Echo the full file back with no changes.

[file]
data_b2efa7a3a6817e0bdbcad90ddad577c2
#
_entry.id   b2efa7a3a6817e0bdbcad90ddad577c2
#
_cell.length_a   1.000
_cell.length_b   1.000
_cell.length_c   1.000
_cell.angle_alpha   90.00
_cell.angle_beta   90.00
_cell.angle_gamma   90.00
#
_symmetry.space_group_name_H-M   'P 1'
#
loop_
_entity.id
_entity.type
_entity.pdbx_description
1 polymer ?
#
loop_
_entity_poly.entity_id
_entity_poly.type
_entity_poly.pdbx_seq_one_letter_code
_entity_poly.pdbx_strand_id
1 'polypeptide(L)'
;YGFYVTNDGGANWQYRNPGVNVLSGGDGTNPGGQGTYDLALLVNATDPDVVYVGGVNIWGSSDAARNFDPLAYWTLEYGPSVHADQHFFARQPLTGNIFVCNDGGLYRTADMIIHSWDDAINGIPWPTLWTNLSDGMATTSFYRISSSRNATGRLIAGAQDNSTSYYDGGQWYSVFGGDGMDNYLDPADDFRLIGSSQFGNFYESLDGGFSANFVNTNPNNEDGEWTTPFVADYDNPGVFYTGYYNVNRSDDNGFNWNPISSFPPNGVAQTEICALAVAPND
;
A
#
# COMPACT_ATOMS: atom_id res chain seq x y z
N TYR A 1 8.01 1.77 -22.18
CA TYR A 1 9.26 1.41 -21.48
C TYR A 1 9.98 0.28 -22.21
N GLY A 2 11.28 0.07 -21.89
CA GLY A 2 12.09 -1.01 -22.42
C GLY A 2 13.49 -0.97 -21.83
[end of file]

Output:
data_b2efa7a3a6817e0bdbcad90ddad577c2
#
_entry.id   b2efa7a3a6817e0bdbcad90ddad577c2
#
_cell.length_a   1.000
_cell.length_b   1.000
_cell.length_c   1.000
_cell.angle_alpha   90.00
_cell.angle_beta   90.00
_cell.angle_gamma   90.00
#
_symmetry.space_group_name_H-M   'P 1'
#
loop_
_entity.id
_entity.type
_entity.pdbx_description
1 polymer ?
#
loop_
_entity_poly.entity_id
_entity_poly.type
_entity_poly.pdbx_seq_one_letter_code
_entity_poly.pdbx_strand_id
1 'polypeptide(L)'
;YGFYVTNDGGANWQYRNPGVNVLSGGDGTNPGGQGTYDLALLVNATDPDVVYVGGVNIWGSSDAARNFDPLAYWTLEYGPSVHADQHFFARQPLTGNIFVCNDGGLYRTADMIIHSWDDAINGIPWPTLWTNLSDGMATTSFYRISSSRNATGRLIAGAQDNSTSYYDGGQWYSVFGGDGMDNYLDPADDFRLIGSSQFGNFYESLDGGFSANFVNTNPNNEDGEWTTPFVADYDNPGVFYTGYYNVNRSDDNGFNWNPISSFPPNGVAQTEICALAVAPND
;
A
#
# COMPACT_ATOMS: atom_id res chain seq x y z
N TYR A 1 8.01 1.77 -22.18
CA TYR A 1 9.26 1.41 -21.48
C TYR A 1 9.98 0.28 -22.21
N GLY A 2 11.28 0.07 -21.89
CA GLY A 2 12.09 -1.01 -22.42
C GLY A 2 13.49 -0.97 -21.83